It would be a travesty if the Norwegian committee plumps for the environmental activist de jour Greta Thunberg as the recipient of this year's Nobel Peace Prize over Jacinda Ardern or even Donald Trump.
You would have to pity the five committee members handpicked by the Norwegian Parliament as they finalise their decision. Government officials are banned from being members of the committee which is supposed to be fiercely independent.
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But it is difficult to believe they can entirely divorce themselves from their domestic environment or the international political currents particularly when it comes to assessing someone as polarising as President Trump, for instance.
Trump is said - by himself @realDonaldTrump - to be particularly deserving of a prize. Barack Obama got one for rhetoric when he had been in the job less than nine months. But Obama conceded it was not in "recognition of his own accomplishments".
In truth, Obama went on to increase the US military budget spending by an average of US$653.6b a year - $US18.7b per year more than his predecessor George W. Bush. There was a massive expansion of US special force operations during the Obama presidency and unprecedented bombing via drones of targets in Muslim countries.
Trump has been nominated before by 18 members of Congress who said he deserved a prize for "his work to end to the Korean War, denuclearize the Korean Peninsula, and bring peace to the region." The Congress members' May 2018 letter cited Trump's work in bringing the "international community" together to "impose one of the most successful international sanctions regimes in history." "The sanctions have decimated the North Korean economy and have been largely credited for bringing North Korea to the negotiating table," the letter said.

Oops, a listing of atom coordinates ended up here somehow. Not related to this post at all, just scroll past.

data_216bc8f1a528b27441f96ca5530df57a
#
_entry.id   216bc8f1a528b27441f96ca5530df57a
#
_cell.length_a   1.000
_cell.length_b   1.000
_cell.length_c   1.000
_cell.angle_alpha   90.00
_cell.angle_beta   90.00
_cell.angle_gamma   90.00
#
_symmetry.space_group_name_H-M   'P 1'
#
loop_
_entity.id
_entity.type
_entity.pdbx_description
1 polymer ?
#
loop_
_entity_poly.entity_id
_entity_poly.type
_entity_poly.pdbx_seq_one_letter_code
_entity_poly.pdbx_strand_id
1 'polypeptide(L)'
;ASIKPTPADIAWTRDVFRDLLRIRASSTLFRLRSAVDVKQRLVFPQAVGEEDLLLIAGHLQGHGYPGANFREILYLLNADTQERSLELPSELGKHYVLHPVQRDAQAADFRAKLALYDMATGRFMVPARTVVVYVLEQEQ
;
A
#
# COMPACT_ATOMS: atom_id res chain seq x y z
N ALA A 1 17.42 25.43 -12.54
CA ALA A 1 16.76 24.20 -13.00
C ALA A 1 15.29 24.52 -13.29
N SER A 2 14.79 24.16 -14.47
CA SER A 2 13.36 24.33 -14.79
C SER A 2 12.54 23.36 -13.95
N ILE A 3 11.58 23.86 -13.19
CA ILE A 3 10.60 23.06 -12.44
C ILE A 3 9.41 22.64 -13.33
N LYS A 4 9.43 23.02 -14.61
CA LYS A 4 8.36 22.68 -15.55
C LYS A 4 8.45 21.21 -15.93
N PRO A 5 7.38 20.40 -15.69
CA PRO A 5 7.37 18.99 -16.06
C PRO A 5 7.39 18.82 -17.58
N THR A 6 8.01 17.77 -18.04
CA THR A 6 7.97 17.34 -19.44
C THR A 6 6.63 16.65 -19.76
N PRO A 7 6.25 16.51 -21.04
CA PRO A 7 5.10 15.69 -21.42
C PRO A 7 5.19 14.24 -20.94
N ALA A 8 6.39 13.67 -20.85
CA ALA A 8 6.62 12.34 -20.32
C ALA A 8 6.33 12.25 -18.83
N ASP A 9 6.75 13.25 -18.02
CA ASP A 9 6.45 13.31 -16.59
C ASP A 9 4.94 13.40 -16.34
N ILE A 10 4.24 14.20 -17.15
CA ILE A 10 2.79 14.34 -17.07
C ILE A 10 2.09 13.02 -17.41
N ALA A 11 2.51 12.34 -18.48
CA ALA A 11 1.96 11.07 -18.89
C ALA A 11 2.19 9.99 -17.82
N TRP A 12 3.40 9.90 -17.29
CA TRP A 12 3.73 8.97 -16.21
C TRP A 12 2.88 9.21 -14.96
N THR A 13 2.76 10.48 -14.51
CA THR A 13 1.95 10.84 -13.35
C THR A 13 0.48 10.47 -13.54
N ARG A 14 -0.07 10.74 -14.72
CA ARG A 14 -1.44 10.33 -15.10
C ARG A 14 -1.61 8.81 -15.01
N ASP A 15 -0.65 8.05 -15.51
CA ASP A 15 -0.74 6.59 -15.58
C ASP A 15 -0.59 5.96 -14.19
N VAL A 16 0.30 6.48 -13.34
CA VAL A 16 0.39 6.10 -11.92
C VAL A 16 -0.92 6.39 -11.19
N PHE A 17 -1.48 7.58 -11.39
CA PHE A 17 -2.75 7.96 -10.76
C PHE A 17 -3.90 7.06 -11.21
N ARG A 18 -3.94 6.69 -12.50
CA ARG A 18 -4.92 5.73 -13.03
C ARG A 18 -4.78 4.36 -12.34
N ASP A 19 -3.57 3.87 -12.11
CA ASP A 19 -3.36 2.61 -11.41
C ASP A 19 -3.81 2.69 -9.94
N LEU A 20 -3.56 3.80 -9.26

Issues in the Middle East where the President's Iran strategy has yet to bear fruit – together with the current impeachment inquiry – make a Nobel peace prize for Trump in 2019 seem unrealistic. Yet, there is method to what many see as the President's madness.
So too, consideration of Jacinda Ardern whose response to the Christchurch massacre was exemplary.
Ardern's empathetic response has been praised worldwide.
In an environment where New Zealand's security agencies have been more focused on potential Islamacist threats within our own borders, rather than that of foreign white supremacists, the Prime Minister managed to give dignity to the families of the 51 Muslims killed at the two mosques in Christchurch.
It could have been very different. Communities have been brought together and Muslim communities have acknowledged this worldwide. There was not a violent backlash.
This to me gets to the essence of what the Nobel Peace Prize should represent.
Not the vainglorious representation of Ardern as the "anti-Trump" – which demeans both political leaders.
But as someone who defused a potentially explosive situation by embracing the Muslim community. Who can forget her compelling rhetoric on the same day of the attack: "We, New Zealand, we were not a target because we are a safe harbour for those who hate. We were not chosen for this act of violence because we condone racism, because we are an enclave for extremism. We were chosen for the very fact that we are none of those things."
The world's tallest building the Burj Khalifa, an 829-metre-tall skyscraper in Dubai, was later lit up with a giant image of Ardern in hijab embracing a woman at the Kilbirnie mosque.
Ardern's contribution went much further than mere rhetoric.
It later became clear that a livestream of the Christchurch terrorist attack was viewed some 4,00 times before being removed. The Prime Minister was instrumental in the Christchurch Call initiative to eliminate terrorist and violent extremist content online.
She was also active in changing NZ's gun laws.
Against this is the Swedish teenager's attempt to shame world leaders over climate change.
Thunberg's confrontational approach simply alienates those she wants to convince.